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A fossil lycopsid forest succession in the classic Joggins section of Nova Scotia: Paleoecology of a disturbance-prone Pennsylvanian wetland

By
John H. Calder
John H. Calder
Nova Scotia Department of Natural Resources, P.O. Box 698, Halifax, Nova Scotia B3J 2T9, Canada
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Martin R. Gibling
Martin R. Gibling
Department of Earth Sciences, Dalhousie University, Halifax, Nova Scotia B3H 3J5, Canada
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Andrew C. Scott
Andrew C. Scott
Department of Geology, Royal Holloway (University of London), Egham, Surrey TW20 0EX, UK
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Sarah J. Davies
Sarah J. Davies
Department of Geology, University of Leicester, University Road, Leicester LE1 7RH, UK
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Brian L. Hebert
Brian L. Hebert
RR 1, Joggins, Nova Scotia B0L 1A0, Canada
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Published:
January 01, 2006

Standing lycopsid trees occur at 60 or more horizons within the 1425-m-thick coal-bearing interval of the classic Carboniferous section at Joggins, with one of the most consistently productive intervals occurring between Coals 29 (Fundy seam) and 32 of Logan (1845). Erect lepidodendrid trees, invariably rooted within an organic-rich substrate, are best preserved when entombed by heterolithic sandstone/mudstone units on the order of 3–4 m thick, inferred to represent the recurring overtopping of distributary channels of similar thickness. The setting of these forests and associated sediments is interpreted as a disturbance-prone interdistributary wetland system. The heterogeneity and disturbance inherent to this dynamic sedimentary environment are in accord with the floral record of the fossil forests and interpretation of the peat-forming wetlands as topogenous, rheotrophic forest swamps.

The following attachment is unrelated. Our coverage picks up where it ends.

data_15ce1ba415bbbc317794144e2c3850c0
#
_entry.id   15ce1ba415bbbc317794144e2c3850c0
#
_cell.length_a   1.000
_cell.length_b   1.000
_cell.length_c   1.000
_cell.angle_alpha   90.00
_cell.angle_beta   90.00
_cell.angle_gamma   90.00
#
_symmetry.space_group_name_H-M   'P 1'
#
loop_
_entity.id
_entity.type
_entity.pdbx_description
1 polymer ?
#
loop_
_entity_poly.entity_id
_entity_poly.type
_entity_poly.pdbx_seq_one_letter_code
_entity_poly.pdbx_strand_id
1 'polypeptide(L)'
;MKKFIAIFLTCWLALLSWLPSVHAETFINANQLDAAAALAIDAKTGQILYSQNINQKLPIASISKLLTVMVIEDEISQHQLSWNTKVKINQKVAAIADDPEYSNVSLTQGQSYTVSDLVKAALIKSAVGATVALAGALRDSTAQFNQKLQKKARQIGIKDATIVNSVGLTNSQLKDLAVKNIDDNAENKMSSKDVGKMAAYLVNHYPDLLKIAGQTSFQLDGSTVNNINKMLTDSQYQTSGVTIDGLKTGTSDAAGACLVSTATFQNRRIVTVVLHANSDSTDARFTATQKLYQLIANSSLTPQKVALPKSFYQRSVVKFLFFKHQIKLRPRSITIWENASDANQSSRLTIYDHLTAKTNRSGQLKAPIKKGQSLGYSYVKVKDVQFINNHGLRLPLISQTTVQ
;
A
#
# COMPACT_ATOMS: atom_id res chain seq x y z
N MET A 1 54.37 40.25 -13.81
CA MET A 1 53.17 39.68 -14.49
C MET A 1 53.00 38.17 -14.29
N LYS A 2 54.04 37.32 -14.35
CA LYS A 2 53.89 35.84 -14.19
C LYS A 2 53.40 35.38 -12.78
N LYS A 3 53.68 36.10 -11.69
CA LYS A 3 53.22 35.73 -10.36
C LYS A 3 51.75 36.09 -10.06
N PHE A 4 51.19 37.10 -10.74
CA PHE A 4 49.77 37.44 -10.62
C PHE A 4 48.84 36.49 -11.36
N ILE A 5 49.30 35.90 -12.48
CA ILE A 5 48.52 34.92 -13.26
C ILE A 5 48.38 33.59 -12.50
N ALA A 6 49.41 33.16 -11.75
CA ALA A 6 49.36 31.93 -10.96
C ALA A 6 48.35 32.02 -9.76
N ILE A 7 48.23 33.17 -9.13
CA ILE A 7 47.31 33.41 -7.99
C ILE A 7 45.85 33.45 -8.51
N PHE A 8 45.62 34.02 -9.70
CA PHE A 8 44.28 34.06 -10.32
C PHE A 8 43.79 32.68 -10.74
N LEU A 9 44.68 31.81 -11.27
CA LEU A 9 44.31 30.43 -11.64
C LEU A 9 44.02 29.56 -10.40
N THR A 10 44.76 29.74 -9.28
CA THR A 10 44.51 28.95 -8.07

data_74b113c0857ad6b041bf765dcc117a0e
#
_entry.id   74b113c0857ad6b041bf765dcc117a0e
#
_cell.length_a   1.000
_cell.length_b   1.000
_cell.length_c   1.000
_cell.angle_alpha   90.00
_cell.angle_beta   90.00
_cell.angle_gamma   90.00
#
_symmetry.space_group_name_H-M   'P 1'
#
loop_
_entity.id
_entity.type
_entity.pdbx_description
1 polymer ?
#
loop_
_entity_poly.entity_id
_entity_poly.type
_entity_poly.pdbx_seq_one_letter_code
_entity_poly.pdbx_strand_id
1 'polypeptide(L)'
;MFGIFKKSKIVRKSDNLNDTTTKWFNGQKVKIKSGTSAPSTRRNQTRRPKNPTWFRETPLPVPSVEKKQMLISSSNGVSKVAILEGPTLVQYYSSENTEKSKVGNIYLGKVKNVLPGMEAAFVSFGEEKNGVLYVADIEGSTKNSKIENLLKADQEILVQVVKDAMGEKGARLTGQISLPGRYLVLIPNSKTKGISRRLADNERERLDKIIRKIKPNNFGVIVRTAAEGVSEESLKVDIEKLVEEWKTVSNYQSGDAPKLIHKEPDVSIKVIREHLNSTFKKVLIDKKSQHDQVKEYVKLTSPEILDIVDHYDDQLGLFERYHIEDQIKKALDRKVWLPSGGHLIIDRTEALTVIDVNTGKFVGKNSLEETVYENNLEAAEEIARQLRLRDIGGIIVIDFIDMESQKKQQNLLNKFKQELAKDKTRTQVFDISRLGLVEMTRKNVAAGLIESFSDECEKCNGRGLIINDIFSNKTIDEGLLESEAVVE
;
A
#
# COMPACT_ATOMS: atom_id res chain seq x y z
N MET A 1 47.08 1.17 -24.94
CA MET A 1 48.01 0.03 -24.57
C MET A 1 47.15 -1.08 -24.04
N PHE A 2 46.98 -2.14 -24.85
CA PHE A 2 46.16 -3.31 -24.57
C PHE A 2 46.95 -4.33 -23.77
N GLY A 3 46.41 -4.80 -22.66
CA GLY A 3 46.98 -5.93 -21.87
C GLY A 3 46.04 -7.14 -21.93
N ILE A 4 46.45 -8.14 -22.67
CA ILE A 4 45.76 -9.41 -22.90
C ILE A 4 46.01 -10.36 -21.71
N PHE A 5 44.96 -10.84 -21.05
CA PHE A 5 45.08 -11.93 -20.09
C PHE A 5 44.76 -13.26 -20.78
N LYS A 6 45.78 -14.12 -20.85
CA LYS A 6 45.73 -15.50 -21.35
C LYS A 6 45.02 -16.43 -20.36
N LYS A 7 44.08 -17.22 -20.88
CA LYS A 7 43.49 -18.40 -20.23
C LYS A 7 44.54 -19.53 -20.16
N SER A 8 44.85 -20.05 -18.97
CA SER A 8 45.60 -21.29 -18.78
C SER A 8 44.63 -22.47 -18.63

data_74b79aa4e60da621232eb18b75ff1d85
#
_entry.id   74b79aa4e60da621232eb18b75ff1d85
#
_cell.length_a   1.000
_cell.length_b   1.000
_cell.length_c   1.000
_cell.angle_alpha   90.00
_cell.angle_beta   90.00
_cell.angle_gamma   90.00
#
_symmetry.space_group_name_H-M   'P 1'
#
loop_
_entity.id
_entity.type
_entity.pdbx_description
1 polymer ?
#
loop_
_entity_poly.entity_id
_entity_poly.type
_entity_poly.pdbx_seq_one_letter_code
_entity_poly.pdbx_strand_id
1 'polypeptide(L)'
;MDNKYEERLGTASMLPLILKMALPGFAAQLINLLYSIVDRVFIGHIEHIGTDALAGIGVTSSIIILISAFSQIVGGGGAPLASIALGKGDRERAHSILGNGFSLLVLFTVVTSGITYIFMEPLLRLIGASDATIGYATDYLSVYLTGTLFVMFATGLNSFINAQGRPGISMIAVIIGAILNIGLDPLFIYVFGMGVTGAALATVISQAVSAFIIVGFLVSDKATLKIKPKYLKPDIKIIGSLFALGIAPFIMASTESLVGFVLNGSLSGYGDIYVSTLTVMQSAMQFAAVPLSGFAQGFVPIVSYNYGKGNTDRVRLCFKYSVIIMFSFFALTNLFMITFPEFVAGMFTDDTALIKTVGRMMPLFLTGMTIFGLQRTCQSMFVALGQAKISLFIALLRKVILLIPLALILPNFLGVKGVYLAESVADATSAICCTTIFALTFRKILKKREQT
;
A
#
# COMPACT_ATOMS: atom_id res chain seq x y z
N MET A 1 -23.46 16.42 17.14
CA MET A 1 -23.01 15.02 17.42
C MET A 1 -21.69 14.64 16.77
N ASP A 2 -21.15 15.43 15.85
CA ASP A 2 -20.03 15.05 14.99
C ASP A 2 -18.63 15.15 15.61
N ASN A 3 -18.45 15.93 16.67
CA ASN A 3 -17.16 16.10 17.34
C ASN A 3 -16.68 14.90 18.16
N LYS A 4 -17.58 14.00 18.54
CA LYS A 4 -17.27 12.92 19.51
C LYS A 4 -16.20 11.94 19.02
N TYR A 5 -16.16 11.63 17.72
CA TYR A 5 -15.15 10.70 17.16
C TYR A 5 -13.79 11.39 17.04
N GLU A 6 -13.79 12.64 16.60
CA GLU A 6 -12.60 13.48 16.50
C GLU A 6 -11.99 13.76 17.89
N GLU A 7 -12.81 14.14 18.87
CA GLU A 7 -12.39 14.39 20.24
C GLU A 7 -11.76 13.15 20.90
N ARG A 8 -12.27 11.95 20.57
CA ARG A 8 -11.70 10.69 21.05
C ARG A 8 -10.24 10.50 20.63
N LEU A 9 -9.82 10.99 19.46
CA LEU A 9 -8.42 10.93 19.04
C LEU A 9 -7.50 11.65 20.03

Candidates for the erect, Stigmaria-bearing trees, which range in diameter (dbh) from 25 to 50 cm, are found in prostrate compressions and represent a broad range of ecological preferences amongst the Lycopsida. This record, which is not significantly time averaged, closely parallels the megaspore record from thin peaty soils in which they are rooted, but differs significantly from the miospore record in studies of other, thicker coals. Dominant megaspores are Tuberculatisporites mamillarus and Cystosporites diabolicus, derived from Sigillaria and Diaphorodendron/Lepidodendron respectively. Intervening beds preserve a record of an extra-mire flora composed in the main of seed-bearing pteridosperms and gymnosperms (and ?progymnosperms). Reproductive adaptation to disturbance appears to have played a key role in ecological partitioning of plant communities within these wetlands. Burial of lycopsid trees by onset of heterolithic deposition resulted in the demise of entire forest stands. Disturbancetolerant Calamites regenerated in the episodically accruing sediment around the dead and dying lycopsid stands, a succession identified here as typical of Euramerican fossil forests. Rapid, ongoing subsidence of the basin accommodated the submergence of the fossil forests, and abiotic disturbance inherent to the seasonal climate facilitated their episodic entombment. Disturbance is inferred to have been mediated by short-term (?seasonal) precipitation flux as suggested by the heterolithic strata and in the record of charred lycopsid trees, recording wildfire most probably ignited by lightning. Within this fossil forest interval is found a glimpse of animal life within the wetland ecosystem beyond the confines of the tree hollows, whence the bulk of the terrestrial faunal record of Joggins historically derives.

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Contents

GSA Special Papers

Wetlands through Time

Stephen F. Greb
Stephen F. Greb
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William A. DiMichele
William A. DiMichele
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Geological Society of America
Volume
399
ISBN print:
9780813723990
Publication date:
January 01, 2006

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